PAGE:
Media Studies - Moulin Rouge
Baz Lurhman describes 'Moulin Rouge' as "Audience Participation Cinema". With close
reference to the opening of the film, analyse the techniques
he uses to remind us that "we are watching a movie"
'Moulin Rouge' is a fanciful, feast for the eyes, provocative display of raw emotions, seduction, titillation and lost love. The contrived plot recounts a witty love story, revealing the tale of the meant to be together yet condemned lovers. Christian, the good, poor but sincere poet and Satine, the famous courtesan who dances shamelessly at the decadent night club known as the Moulin Rouge, widely known as the most beautiful woman in Paris, and thus addressed as "the Sparkling Diamond". 'Moulin Rouge' collaborates the factors of a musical as the characters frequently burst into song, telling their story through music and celebrates popular music which shapes our emotions and memories whilst enraptured, watching the film.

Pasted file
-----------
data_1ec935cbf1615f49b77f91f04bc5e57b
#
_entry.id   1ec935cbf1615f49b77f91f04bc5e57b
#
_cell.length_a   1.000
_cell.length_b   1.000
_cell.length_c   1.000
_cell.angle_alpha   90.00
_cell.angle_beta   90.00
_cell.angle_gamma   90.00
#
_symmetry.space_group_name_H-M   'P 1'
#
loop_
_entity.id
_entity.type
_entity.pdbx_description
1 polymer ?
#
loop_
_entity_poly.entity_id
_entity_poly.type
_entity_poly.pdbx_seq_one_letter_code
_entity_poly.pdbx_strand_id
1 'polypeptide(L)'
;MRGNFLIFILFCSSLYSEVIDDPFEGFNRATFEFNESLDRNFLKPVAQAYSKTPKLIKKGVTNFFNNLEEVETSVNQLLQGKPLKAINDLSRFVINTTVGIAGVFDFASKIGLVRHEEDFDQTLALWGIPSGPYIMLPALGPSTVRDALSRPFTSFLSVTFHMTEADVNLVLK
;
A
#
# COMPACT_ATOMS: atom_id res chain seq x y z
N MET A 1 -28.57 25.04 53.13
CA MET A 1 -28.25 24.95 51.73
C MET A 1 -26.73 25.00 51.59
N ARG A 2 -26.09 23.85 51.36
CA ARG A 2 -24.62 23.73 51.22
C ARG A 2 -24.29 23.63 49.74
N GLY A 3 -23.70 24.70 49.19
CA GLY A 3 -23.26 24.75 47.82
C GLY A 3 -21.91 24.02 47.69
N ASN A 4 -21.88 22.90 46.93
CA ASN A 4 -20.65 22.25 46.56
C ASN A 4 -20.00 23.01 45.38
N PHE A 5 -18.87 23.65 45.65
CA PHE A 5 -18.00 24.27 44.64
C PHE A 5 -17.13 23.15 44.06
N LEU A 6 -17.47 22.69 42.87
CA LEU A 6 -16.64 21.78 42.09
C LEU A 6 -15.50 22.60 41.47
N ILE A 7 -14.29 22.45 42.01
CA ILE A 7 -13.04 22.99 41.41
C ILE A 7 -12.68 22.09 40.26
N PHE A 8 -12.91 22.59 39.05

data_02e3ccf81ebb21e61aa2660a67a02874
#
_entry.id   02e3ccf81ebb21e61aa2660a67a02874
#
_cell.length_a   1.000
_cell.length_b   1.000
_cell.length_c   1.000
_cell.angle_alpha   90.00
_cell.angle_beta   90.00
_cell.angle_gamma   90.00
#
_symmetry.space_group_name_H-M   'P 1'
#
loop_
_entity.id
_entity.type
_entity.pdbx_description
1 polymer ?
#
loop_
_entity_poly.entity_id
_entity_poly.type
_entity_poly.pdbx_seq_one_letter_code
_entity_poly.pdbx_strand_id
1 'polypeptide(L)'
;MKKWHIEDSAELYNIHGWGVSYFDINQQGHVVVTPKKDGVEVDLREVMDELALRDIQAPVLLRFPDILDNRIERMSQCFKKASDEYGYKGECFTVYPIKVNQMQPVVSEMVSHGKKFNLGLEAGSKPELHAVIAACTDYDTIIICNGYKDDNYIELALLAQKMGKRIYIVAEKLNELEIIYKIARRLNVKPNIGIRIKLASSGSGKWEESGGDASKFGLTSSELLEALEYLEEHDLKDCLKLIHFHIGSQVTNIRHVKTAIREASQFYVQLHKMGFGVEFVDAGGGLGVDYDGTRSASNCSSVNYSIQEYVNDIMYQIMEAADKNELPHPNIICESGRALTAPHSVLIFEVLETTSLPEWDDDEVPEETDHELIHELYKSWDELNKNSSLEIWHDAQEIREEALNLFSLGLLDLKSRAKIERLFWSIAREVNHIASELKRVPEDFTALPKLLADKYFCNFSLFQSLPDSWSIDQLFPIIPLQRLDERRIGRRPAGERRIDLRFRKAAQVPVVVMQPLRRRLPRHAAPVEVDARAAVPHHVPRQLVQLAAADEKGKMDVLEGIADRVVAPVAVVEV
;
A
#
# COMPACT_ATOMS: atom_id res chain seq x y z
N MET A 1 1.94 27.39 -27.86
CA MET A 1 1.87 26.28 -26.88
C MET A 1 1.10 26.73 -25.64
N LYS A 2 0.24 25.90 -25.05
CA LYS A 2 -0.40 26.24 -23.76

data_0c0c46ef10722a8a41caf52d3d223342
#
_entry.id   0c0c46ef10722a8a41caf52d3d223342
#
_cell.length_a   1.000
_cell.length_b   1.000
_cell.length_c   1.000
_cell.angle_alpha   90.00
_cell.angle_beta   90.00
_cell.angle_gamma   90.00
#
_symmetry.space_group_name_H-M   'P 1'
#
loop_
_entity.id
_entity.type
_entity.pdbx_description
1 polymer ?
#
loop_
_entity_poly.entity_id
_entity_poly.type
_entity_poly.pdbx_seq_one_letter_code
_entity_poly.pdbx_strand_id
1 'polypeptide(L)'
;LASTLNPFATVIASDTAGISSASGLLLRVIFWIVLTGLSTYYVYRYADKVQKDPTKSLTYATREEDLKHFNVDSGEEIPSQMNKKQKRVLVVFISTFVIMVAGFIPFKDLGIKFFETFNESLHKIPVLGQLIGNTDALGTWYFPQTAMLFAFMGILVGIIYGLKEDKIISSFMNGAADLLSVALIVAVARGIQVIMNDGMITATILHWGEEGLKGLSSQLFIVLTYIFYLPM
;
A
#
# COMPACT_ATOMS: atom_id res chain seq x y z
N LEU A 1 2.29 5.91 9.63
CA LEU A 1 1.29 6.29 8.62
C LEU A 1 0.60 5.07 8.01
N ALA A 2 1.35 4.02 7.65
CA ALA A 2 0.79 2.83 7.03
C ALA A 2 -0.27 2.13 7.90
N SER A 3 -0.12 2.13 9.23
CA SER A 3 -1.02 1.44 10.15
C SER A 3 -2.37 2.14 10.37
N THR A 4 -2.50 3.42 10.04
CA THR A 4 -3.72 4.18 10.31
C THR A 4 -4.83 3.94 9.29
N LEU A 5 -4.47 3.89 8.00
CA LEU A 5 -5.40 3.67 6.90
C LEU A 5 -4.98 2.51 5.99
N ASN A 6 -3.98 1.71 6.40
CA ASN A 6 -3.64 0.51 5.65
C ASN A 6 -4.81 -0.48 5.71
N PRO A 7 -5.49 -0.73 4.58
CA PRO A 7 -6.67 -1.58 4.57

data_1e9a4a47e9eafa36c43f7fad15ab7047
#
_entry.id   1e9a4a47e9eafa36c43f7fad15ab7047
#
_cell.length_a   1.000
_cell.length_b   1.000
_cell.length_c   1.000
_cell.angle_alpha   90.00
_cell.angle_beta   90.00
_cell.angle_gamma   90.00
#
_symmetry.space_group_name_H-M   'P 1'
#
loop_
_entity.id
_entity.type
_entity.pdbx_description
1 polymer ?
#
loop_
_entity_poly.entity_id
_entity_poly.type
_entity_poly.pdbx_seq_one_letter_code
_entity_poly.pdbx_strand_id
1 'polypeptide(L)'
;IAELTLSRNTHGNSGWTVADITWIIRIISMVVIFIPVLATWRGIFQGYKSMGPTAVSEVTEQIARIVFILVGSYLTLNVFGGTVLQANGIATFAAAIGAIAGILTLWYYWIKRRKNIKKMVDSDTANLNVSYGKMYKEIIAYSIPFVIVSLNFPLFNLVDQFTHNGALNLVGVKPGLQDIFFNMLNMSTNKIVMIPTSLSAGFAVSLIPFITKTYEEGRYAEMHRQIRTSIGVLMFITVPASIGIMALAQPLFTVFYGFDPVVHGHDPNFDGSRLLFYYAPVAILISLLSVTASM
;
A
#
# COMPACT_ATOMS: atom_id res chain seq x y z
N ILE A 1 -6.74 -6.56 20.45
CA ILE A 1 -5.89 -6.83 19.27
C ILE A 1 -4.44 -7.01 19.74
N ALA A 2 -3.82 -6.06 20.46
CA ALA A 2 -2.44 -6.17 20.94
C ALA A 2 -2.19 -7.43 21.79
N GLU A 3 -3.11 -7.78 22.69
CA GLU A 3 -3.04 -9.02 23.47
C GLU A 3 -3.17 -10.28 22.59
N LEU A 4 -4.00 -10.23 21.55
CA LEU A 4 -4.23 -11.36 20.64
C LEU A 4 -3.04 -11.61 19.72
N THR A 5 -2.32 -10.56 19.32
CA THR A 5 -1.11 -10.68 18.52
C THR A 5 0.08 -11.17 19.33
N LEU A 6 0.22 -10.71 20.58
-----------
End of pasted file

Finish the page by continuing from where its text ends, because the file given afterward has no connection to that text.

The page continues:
When creating 'Moulin Rouge' the director, Baz Lurhman, had many aims for the film that were necessary to accomplish the final effects of this fantastical movie. These specific aims included re-creating the Moulin Rouge as it was known at the turn of the 20th Century, complete with the exotic, glamour and eroticism associated with it, recognised as "A kingdom of night time pleasures, where the rich and powerful come to play with the young and beautiful creatures of the underworld", a place where identities could be shed and people could re-invent themselves.. The constant theme of love was portrayed as the thing that could "overcome all obstacles" until death would finally tear the star-crossed lovers apart. Lurhman wanted to intertwine the different elements of love, comedy, tragedy and romance, permitting him to make the audience laugh out loud one...